The federal Export-Import Bank, which helps U.S. companies sell their products abroad, said Thursday it earned a profit of $432 million for taxpayers last year despite a lengthy shutdown after congressional critics allowed its authorization to lapse.
The bank is funded by interest and fees on the loans it makes to foreign buyers of U.S. goods and other aid it gives to exporters.
Last year, the bank provided $12.4 billion in assistance to finance about $17 billion in exports, it said in its annual report.
The assistance was down from $20.5 billion the previous year. And profit was down as well, from $675 million.
But a key reason for both declines was that the bank operated only for nine months in the 2015 fiscal year, which ended Sept. 30. The bank was unable to provide any new assistance after June 30, when its charter expired.
In the report, Fred Hochberg, the agency’s president, noted that Congress had never before allowed the bank’s authority to lapse, adding, “make no mistake, the lapse in the bank’s full authority had consequences.”
Some exporters said they lost business. Boeing Co. announced layoffs at its Southern California-based satellite division after a customer could not get Export-Import Bank financing.
Conservatives have branded the bank’s assistance corporate welfare because much of it benefits large exporters, such as Boeing and General Electric Co. Last spring, House Republican leaders prevented a vote to reauthorize the bank’s charter.
A bipartisan push, backed by leading business groups, overcame the opposition and the bank’s charter was reauthorized in December.
The bank has started approving new assistance. But it remains hamstrung because its five-member board currently has only two members and it needs three to approve transactions of more than $10 million.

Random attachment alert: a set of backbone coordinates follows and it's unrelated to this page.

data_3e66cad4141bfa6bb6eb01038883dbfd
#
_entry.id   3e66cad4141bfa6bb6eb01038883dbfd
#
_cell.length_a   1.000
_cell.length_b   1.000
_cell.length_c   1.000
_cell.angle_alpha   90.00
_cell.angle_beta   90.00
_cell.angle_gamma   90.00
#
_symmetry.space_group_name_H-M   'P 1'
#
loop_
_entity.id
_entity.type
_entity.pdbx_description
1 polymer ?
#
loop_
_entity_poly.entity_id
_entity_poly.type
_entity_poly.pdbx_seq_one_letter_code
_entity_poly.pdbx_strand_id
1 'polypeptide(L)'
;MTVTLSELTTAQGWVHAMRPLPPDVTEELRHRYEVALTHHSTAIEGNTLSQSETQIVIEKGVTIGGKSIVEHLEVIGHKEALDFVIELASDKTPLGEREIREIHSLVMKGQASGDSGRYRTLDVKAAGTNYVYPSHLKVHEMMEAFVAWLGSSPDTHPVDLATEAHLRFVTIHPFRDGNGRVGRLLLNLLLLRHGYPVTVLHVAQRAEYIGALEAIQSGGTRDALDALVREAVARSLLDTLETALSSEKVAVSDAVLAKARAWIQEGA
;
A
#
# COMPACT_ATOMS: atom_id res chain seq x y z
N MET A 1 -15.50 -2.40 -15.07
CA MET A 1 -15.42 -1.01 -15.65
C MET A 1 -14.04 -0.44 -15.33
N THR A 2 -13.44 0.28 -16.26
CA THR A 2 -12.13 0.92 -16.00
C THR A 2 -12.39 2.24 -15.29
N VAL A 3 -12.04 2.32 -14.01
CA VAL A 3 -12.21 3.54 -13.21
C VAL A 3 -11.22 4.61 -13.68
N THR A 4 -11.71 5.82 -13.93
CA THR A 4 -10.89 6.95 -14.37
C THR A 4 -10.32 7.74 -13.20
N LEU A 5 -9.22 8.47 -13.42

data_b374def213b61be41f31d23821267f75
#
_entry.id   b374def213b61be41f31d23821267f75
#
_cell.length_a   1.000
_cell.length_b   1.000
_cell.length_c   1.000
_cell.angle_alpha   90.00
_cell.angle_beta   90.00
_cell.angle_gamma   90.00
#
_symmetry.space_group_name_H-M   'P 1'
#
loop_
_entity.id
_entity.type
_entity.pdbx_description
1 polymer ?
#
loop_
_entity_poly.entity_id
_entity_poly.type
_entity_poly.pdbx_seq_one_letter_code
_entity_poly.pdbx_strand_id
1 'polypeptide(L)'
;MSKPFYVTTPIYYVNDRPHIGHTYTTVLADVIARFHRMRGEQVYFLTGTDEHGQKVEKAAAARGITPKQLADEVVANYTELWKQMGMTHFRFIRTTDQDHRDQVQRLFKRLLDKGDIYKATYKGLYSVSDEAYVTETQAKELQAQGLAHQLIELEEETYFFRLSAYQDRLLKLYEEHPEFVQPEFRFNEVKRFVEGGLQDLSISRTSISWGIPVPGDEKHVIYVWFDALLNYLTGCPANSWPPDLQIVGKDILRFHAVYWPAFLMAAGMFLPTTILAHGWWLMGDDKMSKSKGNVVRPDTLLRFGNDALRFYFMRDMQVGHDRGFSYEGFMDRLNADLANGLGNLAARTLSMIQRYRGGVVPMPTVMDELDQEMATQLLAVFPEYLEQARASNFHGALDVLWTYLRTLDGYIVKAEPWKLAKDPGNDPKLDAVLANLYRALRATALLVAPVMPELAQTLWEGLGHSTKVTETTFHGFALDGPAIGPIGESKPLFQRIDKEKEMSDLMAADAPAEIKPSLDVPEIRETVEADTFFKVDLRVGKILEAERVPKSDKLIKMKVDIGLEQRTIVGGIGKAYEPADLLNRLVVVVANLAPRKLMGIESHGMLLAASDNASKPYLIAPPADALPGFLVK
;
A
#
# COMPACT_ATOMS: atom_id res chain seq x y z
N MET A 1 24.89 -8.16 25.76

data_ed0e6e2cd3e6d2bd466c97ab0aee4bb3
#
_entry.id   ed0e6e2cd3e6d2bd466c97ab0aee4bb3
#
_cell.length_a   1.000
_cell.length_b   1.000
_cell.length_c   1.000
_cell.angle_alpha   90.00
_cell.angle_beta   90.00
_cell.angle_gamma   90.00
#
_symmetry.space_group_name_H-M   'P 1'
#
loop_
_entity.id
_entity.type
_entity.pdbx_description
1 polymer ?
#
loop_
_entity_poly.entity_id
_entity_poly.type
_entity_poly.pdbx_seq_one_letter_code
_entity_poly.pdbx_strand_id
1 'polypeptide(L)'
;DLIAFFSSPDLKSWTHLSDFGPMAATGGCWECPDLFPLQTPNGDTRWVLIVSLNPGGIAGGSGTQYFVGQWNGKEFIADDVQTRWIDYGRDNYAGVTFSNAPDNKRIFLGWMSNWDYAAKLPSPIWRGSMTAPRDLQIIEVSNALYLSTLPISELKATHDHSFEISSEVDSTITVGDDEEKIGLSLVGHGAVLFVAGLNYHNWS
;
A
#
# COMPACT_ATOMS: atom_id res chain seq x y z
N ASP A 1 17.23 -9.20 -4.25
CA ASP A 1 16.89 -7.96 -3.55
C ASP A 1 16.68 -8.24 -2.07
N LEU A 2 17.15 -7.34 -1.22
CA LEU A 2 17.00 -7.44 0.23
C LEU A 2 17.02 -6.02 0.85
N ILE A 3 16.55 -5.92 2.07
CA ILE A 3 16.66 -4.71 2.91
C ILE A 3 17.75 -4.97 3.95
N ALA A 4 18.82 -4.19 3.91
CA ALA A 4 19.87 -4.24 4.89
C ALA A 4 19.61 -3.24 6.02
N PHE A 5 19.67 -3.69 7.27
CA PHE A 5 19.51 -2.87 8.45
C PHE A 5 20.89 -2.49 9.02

On Monday, President Barack Obama nominated Republican J. Mark McWatters to the board. A Democratic nominee, former board member Patricia M. Loui-Schmicker, has been pending in the Senate since March.
Critics point out that taxpayers are on the hook for any losses the bank can’t cover on its outstanding assistance. The amount of outstanding loans and other aid dropped last year to $102 billion from $112 billion the previous year.
The bank’s default rate ticked up to 0.235 percent last year from 0.175 percent the previous year. But that rate remains low, the bank said.
When it reauthorized the bank through the 2019 fiscal year, Congress made some changes to try to address concerns of opponents. Among them were reducing the bank’s overall lending cap to $135 billion, from $140 billion, and increasing the percentage of aid provided to small businesses to 25 percent, from 20 percent.
Bank profits go to the U.S. Treasury and the $432 million was sent in October, according to the annual report. The bank said it has sent the Treasury $6.9 billion in net profits since 1992.